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A Journey of a Thousand Miles, Starts with a Single Step


In my last couple of articles I have explored what AI is and why it has become increasingly relevant in the modern information age, the next question is how can I get started on the journey? This is the right attitude, after all every outing starts with a single step. The first thing to think about is what do you want to achieve? Just because you have a hammer with the words Artificial Intelligence on it, do not see everything as a nail. Remember that your toolkit has many mechanisms in it that can help addressing your business problems, AI is best used when the rules required to understand complex datasets are either extremely expensive to implement / maintain or complex and time consuming to define. Once you have this as a starting point, work on the use cases you want AI to address. We all live in the data driven economy, the best way to start is with your data and how you can gain insight from that data. Once you have articulated the business problem you are trying to address and collected the data you then need, start to think about how you can use the data to gain insights. This will influence the decision making process when it comes to selecting the right models & AI frameworks you want to use.



Once you have an understanding of the problem you are trying to address there are a couple of options available to you. Either you can start to build models yourself, you can buy a model that someone else has built (and implemented into a software product) or you can work with models that someone else has taken part of the way. There are pros and cons of each approach, so it does depend on the outcome you are trying to achieve and constraints of your available budget.

Going it alone can be a daunting prospect! There is a great phrase ‘if you want to go fast go alone, if you want to go farther go together’, choose a partner someone you can work with and just as importantly someone who has an ecosystem. AI is a team sport and one that requires close collaboration across a broad spectrum of disciplines in order to be successful. If you are going to build it yourself or work with a partner to define the models, then the first thing you need is the data. Implementing AI will be extremely challenging if your data is locked away in disconnected source systems. Getting the data into an integrated format that can feed a business process is the only way for AI to hit the objectives in the business case. If your data is not integrated and aggregated you might as well just run simple analytics against each separate system. The value of AI comes in find patterns across complex and disparate data sources.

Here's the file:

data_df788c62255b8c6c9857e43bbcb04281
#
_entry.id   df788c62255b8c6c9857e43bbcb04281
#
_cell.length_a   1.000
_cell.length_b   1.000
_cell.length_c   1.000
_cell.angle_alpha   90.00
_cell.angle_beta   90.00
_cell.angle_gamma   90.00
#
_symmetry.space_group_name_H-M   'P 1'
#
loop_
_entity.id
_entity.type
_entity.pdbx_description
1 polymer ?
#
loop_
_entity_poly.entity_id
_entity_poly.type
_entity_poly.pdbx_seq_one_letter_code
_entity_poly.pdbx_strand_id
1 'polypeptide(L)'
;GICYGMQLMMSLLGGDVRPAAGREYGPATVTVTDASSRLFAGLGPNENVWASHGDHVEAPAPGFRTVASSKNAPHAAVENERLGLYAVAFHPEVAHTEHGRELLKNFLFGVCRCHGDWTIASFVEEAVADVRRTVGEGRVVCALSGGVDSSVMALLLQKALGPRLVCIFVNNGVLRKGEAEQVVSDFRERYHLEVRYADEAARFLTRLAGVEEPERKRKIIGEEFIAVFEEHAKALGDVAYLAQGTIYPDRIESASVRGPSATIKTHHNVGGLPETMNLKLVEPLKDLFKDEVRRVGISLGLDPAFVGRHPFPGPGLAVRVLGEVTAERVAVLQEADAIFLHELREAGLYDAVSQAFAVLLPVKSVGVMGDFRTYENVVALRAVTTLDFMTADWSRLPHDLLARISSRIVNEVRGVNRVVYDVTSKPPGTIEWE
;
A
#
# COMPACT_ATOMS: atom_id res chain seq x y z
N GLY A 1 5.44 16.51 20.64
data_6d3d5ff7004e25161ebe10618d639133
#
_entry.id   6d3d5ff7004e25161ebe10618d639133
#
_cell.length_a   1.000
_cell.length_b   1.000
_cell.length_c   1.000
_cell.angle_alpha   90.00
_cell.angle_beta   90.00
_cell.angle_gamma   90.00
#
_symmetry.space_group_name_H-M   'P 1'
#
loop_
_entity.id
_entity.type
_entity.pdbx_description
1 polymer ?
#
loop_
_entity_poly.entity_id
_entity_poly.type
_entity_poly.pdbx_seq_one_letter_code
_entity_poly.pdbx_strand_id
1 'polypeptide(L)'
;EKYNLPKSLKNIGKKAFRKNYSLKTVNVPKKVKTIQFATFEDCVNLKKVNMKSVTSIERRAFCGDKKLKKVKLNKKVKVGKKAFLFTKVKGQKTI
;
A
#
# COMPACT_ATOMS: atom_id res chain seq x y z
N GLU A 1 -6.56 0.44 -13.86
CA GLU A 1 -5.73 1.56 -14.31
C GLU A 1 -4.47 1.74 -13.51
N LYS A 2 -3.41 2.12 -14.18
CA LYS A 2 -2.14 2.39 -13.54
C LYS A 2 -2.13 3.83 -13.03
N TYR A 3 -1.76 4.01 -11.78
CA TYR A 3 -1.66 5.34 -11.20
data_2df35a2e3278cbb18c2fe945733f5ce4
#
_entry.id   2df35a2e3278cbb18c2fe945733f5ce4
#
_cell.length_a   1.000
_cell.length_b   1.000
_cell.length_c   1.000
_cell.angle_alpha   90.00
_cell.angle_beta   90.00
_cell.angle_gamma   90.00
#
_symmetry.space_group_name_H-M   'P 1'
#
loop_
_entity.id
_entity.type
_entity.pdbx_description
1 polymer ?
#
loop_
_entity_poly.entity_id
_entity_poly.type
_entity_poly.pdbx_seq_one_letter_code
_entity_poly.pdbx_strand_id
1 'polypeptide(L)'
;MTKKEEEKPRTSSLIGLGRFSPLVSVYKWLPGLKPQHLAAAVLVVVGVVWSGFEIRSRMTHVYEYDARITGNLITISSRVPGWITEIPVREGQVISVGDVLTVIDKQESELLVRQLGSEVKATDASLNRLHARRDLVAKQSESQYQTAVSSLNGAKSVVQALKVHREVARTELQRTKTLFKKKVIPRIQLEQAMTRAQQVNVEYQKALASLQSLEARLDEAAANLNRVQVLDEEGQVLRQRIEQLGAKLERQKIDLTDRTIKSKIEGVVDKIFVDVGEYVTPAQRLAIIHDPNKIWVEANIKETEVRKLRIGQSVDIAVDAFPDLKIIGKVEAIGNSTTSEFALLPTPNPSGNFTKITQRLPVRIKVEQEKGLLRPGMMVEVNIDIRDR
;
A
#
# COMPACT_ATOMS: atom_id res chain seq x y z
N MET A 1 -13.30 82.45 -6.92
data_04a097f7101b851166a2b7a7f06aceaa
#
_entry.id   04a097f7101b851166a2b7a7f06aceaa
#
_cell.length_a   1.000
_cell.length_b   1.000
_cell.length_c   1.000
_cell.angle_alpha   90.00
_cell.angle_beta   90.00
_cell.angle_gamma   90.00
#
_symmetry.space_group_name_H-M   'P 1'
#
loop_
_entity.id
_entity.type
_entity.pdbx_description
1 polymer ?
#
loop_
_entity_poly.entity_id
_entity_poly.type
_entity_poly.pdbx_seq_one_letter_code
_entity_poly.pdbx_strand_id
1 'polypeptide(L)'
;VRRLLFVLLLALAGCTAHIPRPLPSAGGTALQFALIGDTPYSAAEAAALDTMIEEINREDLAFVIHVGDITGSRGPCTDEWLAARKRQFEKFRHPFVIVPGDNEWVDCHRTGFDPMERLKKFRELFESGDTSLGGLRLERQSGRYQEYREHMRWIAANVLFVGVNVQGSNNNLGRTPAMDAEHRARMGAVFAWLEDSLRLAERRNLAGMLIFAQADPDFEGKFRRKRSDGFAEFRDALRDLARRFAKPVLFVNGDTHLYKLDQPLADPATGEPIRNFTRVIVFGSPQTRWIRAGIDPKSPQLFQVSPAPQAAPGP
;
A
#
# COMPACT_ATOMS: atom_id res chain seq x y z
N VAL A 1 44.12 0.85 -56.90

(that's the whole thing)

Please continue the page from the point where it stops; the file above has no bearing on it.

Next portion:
Even if you have all the data, quality is still king. Without it you can be training your model on the wrong thing. Biases also present a significant problem as they can be hidden within your training sets. There are various kinds of discrimination, racial or gender or age and these need to be guarded against in the input data set.  You need to analyse the data in line with your organisations principles, goals, and values. Selecting the right analysis tools that can help you understand how the AI made the decision it did for internal / external auditors or review boards should also be thought about in the early days. One key thing is that ‘the computer told me too’ does not stand up to regulatory scrutiny, so this needs to be considered; especially if the AI is part of a decision support process.

Compliance is always something that needs to be taken into consideration when it comes to data sources. Just because you have access to information, does not mean that you can use it any way you want. There are lots of ways that you can audit your AI models, and look at the data that goes into those models. You can either do it using an independent auditing firms or build the capability using your own data scientists. There are some interesting fields of mathematics that are helping, in the form of Algorithmic Accountability. It is early days on the role that regulatory bodies will play in this field, but one thing for sure that is that they are all keeping a keen eye on recent developments. Regulators need AI as a regulatory tool in their toolkit as much as businesses need it in theirs!

As a partner, HPE can engage with you whether you already on the AI journey or just beginning; we have a broad and deep understanding of how to accelerate you on the road. If you are just beginning to think about how to get moving then the Artificial Intelligence Transformation Workshop is an excellent starting point. This workshop is aimed at helping to understand the core of what AI can do and also identify what data can be used to support an AI implementation.

Artificial Intelligence and more specifically Deep Learning promise to radically transform many industries, but they also pose significant risks; many of which have yet to be discovered, given that the technology is only now beginning to be rolled out at pace. I think in my next article I will explore the darker side of AI.

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Matt Armstrong-Barnes
Hewlett Packard Enterprise


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About the Author


Matt is Chief Technologist for Artificial Intelligence in the UK&I and has a passion for helping customers understand how AI can be part of a wider digital transformation initiative.